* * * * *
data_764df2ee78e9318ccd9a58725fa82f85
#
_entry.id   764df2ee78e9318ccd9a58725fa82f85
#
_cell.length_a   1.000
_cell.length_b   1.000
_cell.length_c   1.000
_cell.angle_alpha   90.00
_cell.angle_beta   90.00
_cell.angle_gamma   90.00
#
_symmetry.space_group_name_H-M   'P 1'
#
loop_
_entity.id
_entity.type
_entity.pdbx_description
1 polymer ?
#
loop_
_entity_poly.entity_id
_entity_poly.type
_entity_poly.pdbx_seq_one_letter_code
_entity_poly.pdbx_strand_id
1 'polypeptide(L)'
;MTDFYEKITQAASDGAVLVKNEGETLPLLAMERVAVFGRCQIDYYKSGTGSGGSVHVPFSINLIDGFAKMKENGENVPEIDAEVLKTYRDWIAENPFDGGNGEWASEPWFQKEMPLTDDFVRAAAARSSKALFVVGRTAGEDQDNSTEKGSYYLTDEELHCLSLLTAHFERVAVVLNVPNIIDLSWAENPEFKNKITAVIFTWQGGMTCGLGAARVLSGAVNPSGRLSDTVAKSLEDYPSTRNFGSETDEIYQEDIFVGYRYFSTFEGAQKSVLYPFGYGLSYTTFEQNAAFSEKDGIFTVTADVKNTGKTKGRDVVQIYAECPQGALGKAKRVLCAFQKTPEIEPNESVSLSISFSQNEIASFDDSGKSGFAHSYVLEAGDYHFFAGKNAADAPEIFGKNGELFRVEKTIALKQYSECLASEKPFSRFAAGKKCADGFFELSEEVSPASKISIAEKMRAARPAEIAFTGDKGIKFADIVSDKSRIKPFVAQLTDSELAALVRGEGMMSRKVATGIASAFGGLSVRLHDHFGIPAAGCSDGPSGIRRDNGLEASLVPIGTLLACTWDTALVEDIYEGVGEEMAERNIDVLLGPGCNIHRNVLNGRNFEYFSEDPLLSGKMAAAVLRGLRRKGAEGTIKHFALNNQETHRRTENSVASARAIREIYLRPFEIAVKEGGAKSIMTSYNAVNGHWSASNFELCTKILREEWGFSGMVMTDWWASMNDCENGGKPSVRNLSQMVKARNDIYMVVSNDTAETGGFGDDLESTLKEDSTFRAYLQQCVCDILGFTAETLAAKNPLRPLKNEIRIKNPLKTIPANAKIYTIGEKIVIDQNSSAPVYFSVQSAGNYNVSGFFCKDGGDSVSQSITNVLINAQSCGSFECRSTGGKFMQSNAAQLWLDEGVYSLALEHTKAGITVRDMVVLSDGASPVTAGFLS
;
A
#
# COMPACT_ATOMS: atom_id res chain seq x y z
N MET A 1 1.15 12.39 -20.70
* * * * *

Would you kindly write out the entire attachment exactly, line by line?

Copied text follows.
data_764df2ee78e9318ccd9a58725fa82f85
#
_entry.id   764df2ee78e9318ccd9a58725fa82f85
#
_cell.length_a   1.000
_cell.length_b   1.000
_cell.length_c   1.000
_cell.angle_alpha   90.00
_cell.angle_beta   90.00
_cell.angle_gamma   90.00
#
_symmetry.space_group_name_H-M   'P 1'
#
loop_
_entity.id
_entity.type
_entity.pdbx_description
1 polymer ?
#
loop_
_entity_poly.entity_id
_entity_poly.type
_entity_poly.pdbx_seq_one_letter_code
_entity_poly.pdbx_strand_id
1 'polypeptide(L)'
;MTDFYEKITQAASDGAVLVKNEGETLPLLAMERVAVFGRCQIDYYKSGTGSGGSVHVPFSINLIDGFAKMKENGENVPEIDAEVLKTYRDWIAENPFDGGNGEWASEPWFQKEMPLTDDFVRAAAARSSKALFVVGRTAGEDQDNSTEKGSYYLTDEELHCLSLLTAHFERVAVVLNVPNIIDLSWAENPEFKNKITAVIFTWQGGMTCGLGAARVLSGAVNPSGRLSDTVAKSLEDYPSTRNFGSETDEIYQEDIFVGYRYFSTFEGAQKSVLYPFGYGLSYTTFEQNAAFSEKDGIFTVTADVKNTGKTKGRDVVQIYAECPQGALGKAKRVLCAFQKTPEIEPNESVSLSISFSQNEIASFDDSGKSGFAHSYVLEAGDYHFFAGKNAADAPEIFGKNGELFRVEKTIALKQYSECLASEKPFSRFAAGKKCADGFFELSEEVSPASKISIAEKMRAARPAEIAFTGDKGIKFADIVSDKSRIKPFVAQLTDSELAALVRGEGMMSRKVATGIASAFGGLSVRLHDHFGIPAAGCSDGPSGIRRDNGLEASLVPIGTLLACTWDTALVEDIYEGVGEEMAERNIDVLLGPGCNIHRNVLNGRNFEYFSEDPLLSGKMAAAVLRGLRRKGAEGTIKHFALNNQETHRRTENSVASARAIREIYLRPFEIAVKEGGAKSIMTSYNAVNGHWSASNFELCTKILREEWGFSGMVMTDWWASMNDCENGGKPSVRNLSQMVKARNDIYMVVSNDTAETGGFGDDLESTLKEDSTFRAYLQQCVCDILGFTAETLAAKNPLRPLKNEIRIKNPLKTIPANAKIYTIGEKIVIDQNSSAPVYFSVQSAGNYNVSGFFCKDGGDSVSQSITNVLINAQSCGSFECRSTGGKFMQSNAAQLWLDEGVYSLALEHTKAGITVRDMVVLSDGASPVTAGFLS
;
A
#
# COMPACT_ATOMS: atom_id res chain seq x y z
N MET A 1 1.15 12.39 -20.70